Comments on “The rat”



Kate's picture

I didn't / couldn't respond to your earlier inquiry about disgust or horror ['access denied' + a sneaking suspicion that perhaps I individually merited being denied access-- but enough about me!]

It strikes me that you've set yourself an interesting technical task as a writer, doing this serialization. The segments are short-- almost like a text to accompany a graphic novel. They are likewise extremely vivid: and thereby risk straying over the fine edge that divides the intense and the risible. There's also the riskiness of writing about the most fundamental human questions-- that the reader deals with his/her own capacity for wonder/horror by snickering at things beyond the individual's capacity to 'take straight'. Gallows humor is a time-honored method of dispatching intimations of mortality, grief, and rage.

In my eyes, you're doing fine-- keep it coming!


Sorry about "access denied"—that's the software bug I'm trying to track down now. Nothing to do with you personally!

Yes, dramatic moments coming out unintentionally funny is a major risk for an amateur. (In some writing circles this is called "Narm"—follow the link for an interesting discussion.)

This is complicated by the fact that I'm intertwining horror and comedy deliberately. That's an attempted technical trick to communicate something about non-duality without spelling it out. I'll write about that in the metablog soon. Of course, some parts are still meant to sad or horrible and yet might only be funny. Or, the technical maneuver might just not work, no matter how well executed.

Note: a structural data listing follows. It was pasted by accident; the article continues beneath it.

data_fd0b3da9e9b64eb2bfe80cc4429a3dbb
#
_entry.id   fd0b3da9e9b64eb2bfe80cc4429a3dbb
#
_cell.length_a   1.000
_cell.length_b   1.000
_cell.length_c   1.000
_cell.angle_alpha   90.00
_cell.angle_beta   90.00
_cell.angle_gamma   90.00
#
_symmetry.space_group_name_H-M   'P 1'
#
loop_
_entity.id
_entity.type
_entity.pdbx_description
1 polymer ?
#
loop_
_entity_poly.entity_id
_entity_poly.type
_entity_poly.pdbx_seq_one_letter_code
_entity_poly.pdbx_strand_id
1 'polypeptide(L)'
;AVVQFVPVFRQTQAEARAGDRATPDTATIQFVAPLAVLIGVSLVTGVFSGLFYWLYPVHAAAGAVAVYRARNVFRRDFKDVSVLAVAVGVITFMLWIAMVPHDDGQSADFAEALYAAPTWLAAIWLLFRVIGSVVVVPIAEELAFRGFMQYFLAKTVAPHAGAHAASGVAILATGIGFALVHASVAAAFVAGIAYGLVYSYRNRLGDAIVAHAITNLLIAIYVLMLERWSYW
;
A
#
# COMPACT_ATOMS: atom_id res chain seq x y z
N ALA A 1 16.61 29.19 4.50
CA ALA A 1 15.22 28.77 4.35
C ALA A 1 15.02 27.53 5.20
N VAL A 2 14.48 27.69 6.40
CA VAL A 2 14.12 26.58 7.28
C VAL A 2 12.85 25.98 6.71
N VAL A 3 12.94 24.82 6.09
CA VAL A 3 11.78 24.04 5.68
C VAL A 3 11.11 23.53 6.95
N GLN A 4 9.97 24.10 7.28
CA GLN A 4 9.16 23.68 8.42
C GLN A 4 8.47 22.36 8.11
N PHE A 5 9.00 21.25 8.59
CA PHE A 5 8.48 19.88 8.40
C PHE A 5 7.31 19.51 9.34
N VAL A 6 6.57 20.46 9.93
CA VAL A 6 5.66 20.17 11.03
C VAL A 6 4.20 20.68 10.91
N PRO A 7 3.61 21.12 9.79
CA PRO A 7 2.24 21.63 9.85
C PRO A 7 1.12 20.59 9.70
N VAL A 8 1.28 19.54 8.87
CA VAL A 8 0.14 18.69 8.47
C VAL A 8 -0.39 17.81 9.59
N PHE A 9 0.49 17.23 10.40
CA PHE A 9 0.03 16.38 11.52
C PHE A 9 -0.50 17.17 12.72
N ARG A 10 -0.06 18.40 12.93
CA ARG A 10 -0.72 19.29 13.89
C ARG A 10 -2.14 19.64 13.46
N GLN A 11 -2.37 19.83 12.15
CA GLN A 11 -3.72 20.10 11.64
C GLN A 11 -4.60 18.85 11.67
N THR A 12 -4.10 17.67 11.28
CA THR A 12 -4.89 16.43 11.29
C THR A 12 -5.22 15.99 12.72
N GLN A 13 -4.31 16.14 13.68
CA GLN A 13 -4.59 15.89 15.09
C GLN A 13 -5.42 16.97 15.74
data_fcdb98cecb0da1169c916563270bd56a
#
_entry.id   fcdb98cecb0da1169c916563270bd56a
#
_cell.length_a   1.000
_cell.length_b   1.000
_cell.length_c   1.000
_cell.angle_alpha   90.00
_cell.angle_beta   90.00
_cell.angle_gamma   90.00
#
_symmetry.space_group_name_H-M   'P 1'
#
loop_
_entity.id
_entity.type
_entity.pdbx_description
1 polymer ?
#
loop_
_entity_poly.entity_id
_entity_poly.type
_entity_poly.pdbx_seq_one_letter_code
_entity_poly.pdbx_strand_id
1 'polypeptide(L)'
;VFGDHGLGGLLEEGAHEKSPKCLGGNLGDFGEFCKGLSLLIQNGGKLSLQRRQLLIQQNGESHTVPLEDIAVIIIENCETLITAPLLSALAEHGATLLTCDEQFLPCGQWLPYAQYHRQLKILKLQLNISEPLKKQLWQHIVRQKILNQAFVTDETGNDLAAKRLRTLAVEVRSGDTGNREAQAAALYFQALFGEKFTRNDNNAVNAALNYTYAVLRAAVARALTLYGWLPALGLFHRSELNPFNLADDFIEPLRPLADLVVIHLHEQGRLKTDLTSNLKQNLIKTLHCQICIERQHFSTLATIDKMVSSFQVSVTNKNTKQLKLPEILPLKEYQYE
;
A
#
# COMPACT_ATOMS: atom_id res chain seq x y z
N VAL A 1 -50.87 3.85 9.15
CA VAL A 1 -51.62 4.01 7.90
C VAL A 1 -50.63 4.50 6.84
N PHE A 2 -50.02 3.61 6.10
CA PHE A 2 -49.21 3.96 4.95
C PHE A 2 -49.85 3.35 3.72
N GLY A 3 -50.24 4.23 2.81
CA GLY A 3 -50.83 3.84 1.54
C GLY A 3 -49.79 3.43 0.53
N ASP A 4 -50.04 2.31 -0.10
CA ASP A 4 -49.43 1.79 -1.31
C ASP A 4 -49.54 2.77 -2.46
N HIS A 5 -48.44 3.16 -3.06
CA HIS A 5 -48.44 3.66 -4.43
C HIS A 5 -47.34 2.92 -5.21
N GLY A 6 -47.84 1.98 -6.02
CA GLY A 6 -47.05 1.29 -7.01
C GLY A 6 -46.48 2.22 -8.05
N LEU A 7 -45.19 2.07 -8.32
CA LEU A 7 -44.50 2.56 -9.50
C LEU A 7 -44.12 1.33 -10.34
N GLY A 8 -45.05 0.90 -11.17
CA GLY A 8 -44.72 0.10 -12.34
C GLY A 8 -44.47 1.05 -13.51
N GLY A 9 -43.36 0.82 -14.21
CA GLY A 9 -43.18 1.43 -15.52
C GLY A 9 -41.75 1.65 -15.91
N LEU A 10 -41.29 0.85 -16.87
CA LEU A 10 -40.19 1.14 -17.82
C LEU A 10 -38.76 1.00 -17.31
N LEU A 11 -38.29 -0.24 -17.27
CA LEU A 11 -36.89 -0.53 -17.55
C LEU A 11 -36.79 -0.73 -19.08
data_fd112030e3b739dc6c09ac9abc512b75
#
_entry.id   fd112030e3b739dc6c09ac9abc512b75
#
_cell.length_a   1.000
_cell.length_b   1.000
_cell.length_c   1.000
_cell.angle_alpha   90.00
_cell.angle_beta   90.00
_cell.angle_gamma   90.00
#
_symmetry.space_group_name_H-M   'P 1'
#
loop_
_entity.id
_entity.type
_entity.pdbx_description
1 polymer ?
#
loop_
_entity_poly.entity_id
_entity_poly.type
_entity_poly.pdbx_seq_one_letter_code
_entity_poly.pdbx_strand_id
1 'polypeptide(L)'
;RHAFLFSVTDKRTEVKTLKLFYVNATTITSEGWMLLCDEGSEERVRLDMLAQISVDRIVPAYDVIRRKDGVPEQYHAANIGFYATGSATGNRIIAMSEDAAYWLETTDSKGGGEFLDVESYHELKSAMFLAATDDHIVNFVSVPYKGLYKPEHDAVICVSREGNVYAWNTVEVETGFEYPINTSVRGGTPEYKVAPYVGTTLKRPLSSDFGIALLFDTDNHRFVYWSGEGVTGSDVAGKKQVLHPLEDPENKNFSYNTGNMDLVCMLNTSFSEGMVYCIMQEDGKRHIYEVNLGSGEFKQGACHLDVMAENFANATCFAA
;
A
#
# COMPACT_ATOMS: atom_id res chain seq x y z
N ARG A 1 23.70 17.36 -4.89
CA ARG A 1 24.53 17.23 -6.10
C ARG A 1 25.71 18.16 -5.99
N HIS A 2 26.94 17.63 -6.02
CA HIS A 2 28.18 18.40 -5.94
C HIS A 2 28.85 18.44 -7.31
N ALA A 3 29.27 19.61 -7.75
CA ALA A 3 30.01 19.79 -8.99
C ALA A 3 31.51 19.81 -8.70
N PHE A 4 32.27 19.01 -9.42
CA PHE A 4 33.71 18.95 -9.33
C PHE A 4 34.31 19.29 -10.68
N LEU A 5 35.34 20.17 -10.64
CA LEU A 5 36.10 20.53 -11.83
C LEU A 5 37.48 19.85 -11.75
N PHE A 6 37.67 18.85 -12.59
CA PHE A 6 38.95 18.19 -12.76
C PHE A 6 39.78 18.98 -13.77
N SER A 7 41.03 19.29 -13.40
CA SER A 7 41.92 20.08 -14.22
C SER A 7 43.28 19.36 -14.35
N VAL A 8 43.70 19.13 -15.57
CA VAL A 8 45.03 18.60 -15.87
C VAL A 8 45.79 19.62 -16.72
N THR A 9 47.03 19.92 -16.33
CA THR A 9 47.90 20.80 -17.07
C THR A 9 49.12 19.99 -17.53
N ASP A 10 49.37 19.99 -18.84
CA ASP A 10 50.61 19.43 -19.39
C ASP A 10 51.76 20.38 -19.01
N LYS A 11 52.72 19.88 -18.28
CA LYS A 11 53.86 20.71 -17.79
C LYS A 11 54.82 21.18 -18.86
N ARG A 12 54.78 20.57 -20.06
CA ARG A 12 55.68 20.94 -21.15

My idea with the short episodes is that they can be read during a lunch break, or while waiting for a bus or something, so readers might get hooked on a new episode each week. There's a long and distinguished tradition of serial fiction, as I'm sure you know. My main model is Tales of the City, which I imagine you also know (and recommend if not!). That ran as 1000-word episodes in a newspaper. I aim for 1000 words, although some episodes are closer to 2000.

The episodes are also quite different from each other in tone, which will probably make the novel seem disjointed at first. A unity of theme should eventually become obvious, though. This is another technical trick; it's meant to communicate something about the necessarily disjointed nature of the self, which I take to be central to both Buddhism and monster fiction. (I'll have a metablog post about that point in a few weeks.)

There's a host of other technical peculiarities to this thing. For example, it's a romance novel whose protagonist is male, and whose heroine is... beyond atypical. Its emotional dynamics are entirely unlike a romance novel's, although romance is central.

I never seem to do things the easy way. I'd rather fail at something unusual than succeed in a well-defined domain, though!

Anyway, I'm glad you're still enjoying it. Thanks for the feedback, and please do continue to let me know what does and doesn't work!


Anonymous's picture

I thought that that this would be good - but it's not.

Epic cultural achievement

That's truly wonderful! Thank you.

I've discovered that the redoubtable Buffalax has provided helpful subtitles:

Unfortunately, they might not be an entirely accurate translation.

(His epic Benny Lava makes one of the greatest achievements of Indian civilization available to English speakers—a work of vast benefit to all sentient beings.) [Actually true fact: the original song is about medical school.]

I'd like to know what the Golimar lyrics are really about. Vetalas are still considered a realistic problem in village India, so one can guess the gist.

no end in sight

Kate's picture

If I were fluent in tweetering acronyms, I'd unload a dump truckload of them here. Wow! That's funny squared or cubed.


Willie R.'s picture

There is no way to wander into the world of David Chapman by accident. It is a strangely compelling realm. I intend to stick around.